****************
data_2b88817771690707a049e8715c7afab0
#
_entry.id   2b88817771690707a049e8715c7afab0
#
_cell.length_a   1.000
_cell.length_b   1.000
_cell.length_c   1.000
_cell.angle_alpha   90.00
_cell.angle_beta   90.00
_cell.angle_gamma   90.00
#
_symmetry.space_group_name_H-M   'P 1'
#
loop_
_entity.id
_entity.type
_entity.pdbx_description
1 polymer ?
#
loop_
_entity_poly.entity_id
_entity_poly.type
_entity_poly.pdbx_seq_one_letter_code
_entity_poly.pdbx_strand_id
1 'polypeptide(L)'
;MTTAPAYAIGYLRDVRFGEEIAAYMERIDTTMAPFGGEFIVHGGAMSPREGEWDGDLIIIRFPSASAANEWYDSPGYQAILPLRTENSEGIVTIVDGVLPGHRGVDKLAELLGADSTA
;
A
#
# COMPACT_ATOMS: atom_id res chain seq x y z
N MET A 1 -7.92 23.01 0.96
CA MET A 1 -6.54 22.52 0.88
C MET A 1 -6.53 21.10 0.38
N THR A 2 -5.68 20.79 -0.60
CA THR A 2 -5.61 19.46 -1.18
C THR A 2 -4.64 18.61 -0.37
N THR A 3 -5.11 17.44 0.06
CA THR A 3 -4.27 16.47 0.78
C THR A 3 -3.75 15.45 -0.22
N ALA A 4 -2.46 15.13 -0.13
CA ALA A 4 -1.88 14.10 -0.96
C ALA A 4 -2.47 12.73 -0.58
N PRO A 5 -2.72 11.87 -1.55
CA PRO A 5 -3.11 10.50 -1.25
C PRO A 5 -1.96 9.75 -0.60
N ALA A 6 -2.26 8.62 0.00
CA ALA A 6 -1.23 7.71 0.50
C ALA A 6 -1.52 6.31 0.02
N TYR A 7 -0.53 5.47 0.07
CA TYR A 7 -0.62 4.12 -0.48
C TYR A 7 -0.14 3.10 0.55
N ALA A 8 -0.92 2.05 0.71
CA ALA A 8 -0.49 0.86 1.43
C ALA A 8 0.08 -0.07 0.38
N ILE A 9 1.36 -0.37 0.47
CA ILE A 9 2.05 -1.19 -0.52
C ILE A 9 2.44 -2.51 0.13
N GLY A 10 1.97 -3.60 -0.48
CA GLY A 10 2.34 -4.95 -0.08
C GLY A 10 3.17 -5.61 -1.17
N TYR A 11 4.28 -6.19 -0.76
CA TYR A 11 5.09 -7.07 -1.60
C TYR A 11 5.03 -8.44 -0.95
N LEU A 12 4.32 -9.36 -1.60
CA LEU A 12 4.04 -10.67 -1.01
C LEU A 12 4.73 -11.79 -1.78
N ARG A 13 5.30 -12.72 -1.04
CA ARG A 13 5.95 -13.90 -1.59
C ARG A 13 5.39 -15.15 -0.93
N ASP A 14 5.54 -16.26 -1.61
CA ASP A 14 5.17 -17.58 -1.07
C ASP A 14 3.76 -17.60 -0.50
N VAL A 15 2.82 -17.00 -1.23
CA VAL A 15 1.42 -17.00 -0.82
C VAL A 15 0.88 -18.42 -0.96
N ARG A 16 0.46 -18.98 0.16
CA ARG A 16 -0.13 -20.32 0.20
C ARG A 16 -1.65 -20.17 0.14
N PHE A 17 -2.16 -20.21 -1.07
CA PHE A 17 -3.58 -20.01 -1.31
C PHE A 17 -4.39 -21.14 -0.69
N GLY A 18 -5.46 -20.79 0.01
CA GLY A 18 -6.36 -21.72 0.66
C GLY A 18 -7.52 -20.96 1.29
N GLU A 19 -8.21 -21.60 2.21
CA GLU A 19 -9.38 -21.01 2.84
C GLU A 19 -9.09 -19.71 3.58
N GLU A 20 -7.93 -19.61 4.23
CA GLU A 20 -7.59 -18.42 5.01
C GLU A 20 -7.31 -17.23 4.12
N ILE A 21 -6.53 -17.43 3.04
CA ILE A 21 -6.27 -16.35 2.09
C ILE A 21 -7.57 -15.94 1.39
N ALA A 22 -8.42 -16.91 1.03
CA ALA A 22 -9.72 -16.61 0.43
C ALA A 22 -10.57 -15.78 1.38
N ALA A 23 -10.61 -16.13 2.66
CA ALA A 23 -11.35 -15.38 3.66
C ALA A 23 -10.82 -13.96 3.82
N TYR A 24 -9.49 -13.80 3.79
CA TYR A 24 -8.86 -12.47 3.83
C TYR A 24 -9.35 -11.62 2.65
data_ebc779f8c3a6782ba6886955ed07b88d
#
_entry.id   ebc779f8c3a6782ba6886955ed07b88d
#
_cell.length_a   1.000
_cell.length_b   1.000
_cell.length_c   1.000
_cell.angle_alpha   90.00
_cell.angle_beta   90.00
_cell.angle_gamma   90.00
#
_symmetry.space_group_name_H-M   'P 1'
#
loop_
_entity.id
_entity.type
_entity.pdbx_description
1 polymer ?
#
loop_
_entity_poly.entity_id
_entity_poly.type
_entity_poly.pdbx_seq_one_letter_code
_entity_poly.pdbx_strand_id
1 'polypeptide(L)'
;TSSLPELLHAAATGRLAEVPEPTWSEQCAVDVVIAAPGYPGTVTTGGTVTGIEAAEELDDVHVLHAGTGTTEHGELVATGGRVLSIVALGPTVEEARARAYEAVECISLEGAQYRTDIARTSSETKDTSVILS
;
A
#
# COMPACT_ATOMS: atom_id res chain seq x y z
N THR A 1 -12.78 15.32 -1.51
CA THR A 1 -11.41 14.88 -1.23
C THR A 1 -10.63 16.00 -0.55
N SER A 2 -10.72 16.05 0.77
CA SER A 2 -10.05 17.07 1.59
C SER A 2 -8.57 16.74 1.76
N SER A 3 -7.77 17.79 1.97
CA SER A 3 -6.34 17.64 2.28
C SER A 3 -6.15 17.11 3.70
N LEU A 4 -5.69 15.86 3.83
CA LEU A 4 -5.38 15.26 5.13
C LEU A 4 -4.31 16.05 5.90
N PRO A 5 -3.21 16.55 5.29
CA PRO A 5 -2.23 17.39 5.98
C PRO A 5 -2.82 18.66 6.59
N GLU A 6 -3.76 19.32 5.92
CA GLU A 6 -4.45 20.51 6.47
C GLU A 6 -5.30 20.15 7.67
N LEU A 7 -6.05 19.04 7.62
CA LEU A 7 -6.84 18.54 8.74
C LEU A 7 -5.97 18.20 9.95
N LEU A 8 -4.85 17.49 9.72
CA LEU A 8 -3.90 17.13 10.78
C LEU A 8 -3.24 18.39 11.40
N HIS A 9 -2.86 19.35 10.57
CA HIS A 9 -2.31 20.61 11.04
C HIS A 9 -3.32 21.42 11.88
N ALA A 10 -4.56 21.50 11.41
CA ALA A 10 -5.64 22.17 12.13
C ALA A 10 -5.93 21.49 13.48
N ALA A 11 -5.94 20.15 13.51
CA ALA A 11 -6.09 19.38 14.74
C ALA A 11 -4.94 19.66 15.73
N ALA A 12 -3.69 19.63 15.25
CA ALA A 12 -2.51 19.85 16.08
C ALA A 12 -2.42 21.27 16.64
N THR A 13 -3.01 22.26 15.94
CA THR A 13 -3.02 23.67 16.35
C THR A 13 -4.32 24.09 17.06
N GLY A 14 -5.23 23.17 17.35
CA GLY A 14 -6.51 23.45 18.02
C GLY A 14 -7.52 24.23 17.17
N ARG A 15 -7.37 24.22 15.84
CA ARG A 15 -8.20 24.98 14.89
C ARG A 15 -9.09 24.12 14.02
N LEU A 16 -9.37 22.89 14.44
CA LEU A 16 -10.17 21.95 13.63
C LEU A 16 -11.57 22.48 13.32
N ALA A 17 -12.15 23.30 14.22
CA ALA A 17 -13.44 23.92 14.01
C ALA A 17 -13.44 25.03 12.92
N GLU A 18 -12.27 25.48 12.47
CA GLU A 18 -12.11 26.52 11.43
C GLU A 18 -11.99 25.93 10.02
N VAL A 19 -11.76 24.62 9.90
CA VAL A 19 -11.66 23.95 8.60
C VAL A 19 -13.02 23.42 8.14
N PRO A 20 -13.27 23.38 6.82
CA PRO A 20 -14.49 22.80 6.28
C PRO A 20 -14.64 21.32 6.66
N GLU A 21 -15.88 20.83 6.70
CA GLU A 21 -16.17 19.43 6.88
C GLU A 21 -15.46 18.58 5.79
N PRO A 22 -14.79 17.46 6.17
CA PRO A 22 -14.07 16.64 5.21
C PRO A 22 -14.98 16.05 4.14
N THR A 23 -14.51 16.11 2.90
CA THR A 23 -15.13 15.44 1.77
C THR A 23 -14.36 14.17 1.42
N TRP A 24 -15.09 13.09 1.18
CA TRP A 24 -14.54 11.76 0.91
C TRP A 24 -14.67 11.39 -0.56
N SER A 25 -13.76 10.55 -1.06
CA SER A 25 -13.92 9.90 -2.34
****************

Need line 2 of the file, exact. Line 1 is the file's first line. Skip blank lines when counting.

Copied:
#